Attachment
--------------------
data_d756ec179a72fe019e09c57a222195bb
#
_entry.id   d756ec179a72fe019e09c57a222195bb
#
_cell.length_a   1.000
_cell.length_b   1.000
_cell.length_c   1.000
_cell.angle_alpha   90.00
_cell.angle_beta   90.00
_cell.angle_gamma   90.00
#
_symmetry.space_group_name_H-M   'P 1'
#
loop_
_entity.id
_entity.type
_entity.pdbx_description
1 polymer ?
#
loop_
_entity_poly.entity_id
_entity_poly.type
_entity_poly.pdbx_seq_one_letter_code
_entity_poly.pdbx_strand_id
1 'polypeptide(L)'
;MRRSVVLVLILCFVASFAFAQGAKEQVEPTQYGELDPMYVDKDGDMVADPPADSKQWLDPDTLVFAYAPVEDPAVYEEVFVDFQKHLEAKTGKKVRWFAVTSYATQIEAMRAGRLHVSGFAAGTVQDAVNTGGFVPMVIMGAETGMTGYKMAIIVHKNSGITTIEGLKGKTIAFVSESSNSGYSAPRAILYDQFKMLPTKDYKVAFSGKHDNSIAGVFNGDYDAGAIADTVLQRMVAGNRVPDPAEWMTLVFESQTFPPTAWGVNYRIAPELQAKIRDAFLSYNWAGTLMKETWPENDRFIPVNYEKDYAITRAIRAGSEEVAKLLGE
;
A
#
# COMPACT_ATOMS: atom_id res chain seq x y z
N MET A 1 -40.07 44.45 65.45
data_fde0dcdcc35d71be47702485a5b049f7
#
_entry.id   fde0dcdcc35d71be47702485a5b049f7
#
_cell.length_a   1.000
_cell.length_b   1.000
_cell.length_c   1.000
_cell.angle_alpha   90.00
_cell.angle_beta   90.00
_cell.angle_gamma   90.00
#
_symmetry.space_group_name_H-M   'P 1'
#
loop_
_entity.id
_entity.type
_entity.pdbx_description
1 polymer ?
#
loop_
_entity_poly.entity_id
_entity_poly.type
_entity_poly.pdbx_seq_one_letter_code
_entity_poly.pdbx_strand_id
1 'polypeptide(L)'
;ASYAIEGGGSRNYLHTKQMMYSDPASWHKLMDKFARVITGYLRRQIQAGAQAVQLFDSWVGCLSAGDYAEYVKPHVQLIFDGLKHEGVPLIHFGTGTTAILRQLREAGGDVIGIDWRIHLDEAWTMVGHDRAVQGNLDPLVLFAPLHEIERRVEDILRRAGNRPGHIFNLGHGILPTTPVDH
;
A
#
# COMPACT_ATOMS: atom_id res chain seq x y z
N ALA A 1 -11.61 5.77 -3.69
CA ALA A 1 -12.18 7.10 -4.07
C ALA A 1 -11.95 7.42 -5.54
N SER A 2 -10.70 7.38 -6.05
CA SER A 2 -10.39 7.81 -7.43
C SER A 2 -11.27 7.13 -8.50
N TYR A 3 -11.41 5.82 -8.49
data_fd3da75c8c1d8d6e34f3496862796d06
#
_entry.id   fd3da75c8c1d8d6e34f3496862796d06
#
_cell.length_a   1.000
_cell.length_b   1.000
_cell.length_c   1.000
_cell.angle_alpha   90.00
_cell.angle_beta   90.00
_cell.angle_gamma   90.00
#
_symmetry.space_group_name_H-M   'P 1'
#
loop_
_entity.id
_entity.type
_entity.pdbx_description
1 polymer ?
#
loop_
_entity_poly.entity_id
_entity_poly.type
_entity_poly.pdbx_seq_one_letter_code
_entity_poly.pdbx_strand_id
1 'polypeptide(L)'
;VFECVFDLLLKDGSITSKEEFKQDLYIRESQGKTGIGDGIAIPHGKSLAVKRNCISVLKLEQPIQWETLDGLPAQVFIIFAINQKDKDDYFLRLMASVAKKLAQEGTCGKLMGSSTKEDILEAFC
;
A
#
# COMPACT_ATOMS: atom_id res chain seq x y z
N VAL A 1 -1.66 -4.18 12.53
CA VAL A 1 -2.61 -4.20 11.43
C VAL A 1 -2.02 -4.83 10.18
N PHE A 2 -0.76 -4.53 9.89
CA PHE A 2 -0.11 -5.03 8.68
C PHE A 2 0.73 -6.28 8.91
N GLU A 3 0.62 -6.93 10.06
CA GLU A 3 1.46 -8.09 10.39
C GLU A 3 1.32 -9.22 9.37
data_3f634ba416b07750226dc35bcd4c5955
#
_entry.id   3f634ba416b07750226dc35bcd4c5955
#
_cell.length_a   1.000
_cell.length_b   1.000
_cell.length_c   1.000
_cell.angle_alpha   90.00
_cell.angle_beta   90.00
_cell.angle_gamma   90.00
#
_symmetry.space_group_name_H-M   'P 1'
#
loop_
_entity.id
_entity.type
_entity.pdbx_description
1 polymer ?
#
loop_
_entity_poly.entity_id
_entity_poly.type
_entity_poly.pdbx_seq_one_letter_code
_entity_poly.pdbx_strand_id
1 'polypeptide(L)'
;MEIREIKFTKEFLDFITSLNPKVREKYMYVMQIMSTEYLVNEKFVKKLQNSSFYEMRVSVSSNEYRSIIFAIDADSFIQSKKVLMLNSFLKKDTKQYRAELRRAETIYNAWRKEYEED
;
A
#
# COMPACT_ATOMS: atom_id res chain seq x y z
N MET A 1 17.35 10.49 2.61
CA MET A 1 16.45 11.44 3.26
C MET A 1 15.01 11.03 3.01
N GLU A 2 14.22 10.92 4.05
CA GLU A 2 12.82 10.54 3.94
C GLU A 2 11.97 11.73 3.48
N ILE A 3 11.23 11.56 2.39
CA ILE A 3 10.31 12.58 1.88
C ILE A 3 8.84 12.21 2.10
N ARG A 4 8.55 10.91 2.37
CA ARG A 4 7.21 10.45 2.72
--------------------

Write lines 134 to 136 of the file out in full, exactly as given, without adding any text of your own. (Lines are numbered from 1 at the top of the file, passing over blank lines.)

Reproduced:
;
A
#